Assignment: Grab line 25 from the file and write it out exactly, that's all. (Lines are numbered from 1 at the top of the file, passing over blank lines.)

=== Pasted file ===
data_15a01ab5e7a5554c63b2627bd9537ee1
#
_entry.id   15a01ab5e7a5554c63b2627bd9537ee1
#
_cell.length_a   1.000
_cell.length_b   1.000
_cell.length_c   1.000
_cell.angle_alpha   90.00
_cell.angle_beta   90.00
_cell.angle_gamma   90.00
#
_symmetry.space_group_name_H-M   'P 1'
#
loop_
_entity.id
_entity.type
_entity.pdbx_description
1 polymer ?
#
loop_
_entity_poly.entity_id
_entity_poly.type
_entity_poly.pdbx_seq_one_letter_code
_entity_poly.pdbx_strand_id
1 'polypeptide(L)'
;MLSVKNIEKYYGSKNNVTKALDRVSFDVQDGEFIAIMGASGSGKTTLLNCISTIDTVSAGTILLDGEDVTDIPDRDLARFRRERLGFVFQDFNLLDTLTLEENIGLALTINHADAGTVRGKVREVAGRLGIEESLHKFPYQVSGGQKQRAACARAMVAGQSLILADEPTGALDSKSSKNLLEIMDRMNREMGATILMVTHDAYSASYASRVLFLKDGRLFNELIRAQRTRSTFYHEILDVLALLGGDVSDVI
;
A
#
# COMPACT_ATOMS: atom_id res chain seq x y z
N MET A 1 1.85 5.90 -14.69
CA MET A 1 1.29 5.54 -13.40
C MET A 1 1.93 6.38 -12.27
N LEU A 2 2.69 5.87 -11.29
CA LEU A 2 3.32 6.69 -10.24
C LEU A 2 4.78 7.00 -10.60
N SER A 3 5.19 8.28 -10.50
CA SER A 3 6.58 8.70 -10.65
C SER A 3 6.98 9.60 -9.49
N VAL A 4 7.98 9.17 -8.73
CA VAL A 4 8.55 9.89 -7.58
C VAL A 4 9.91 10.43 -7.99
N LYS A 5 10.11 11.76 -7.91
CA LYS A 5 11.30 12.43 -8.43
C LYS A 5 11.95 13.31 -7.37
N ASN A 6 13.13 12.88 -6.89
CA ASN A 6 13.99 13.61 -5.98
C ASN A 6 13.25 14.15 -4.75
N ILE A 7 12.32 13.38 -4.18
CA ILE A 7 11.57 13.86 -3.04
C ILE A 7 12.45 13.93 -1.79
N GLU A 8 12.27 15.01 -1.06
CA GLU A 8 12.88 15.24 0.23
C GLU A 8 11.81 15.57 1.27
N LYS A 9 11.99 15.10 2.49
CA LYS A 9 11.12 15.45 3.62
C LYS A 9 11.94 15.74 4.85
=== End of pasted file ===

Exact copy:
1 'polypeptide(L)'